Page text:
Foreign Companies and Employees Worried by Latest Chinese Probes

Foreign Companies and Employees Worried by Latest Chinese Probes

The Lede: A probe of Bain & Company is the latest in a series of actions taken by Chinese authorities on foreign companies and employees operating in China.

What We Know:

  • Chinese police have questioned the staff of U.S. consultancy Bain & Company at their Shanghai offices. The parties involved have not disclosed many details such as the reason for the visit, the status of employees who were questioned or their nationalities, and what questions the police asked.
  • This incident follows a string of other probes and detentions of foreign companies and employees in the month after Chinese Premier Li Quiang courted foreign companies and investment at the China Development Forum by promising openness and a bright future.

The Background: At the end of March, Chinese authorities launched a cybersecurity review of U.S. chipmaker Micron Technology. The office of U.S. corporate due diligence firm Mintz Group was also raided by Chinese authorities and five local staff were detained. Just days later, an employee of Japanese drugmaker Astellas Pharma was also detained for spying. China recently passed a counter-espionage law that expanded the list of activities that could be considered espionage.

Likely Outcomes:

  • Stricter anti-corruption and espionage laws suggest a trend of China cracking down on foreign companies and an increase in future investigations by Chinese law enforcement. This could lead companies, especially American companies and those aligned with the U.S., to reassess the risks of doing business in China, the manner of conducting operations, and the information that they choose to handle in the country. Many multinationals will likely reduce or withdraw their presence while employees and staff may increasingly turn down assignments in China. On the flip side, China may also seek business with non-Western countries as companies in developing economies see opportunities and deals in China.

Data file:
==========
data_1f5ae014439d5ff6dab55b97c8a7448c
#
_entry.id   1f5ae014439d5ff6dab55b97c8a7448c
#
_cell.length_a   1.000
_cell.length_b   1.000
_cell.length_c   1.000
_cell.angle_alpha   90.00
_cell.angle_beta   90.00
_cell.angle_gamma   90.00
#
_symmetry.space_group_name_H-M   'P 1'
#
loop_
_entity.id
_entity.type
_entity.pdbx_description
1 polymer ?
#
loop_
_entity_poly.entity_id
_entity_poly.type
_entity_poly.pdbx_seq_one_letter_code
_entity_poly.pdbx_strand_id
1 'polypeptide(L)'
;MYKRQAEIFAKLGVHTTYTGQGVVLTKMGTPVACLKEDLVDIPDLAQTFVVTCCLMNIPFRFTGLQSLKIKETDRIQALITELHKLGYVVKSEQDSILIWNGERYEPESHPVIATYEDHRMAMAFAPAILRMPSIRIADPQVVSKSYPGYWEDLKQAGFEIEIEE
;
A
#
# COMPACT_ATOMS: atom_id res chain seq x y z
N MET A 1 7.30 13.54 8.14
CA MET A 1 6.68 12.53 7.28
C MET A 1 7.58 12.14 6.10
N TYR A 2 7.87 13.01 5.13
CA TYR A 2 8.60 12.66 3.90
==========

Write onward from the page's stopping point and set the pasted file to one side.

• Global investors are limiting inflows for fears of future performance in the midst of geopolitical tensions. Asia funds that have become overweight in China – having become overexposed amid the optimism during China's re-opening – are now cutting back investments. As U.S. measures against China tighten on international business and China continues to use the law against foreign companies and individuals doing business in the country, investors may look to other options to place their capital.


“Our business community is spooked. The Chinese government has continuously said it welcomes foreign investment. However, a flurry of recent actions taken against US enterprises in China has sent the opposite message.” – Michael Hart, president of the American Chamber of Commerce in Beijing

Good Reads:

Chinese police question staff at Bain’s Shanghai office (CNN)

Business 'spooked' as Bain & Co. probed in China (News24)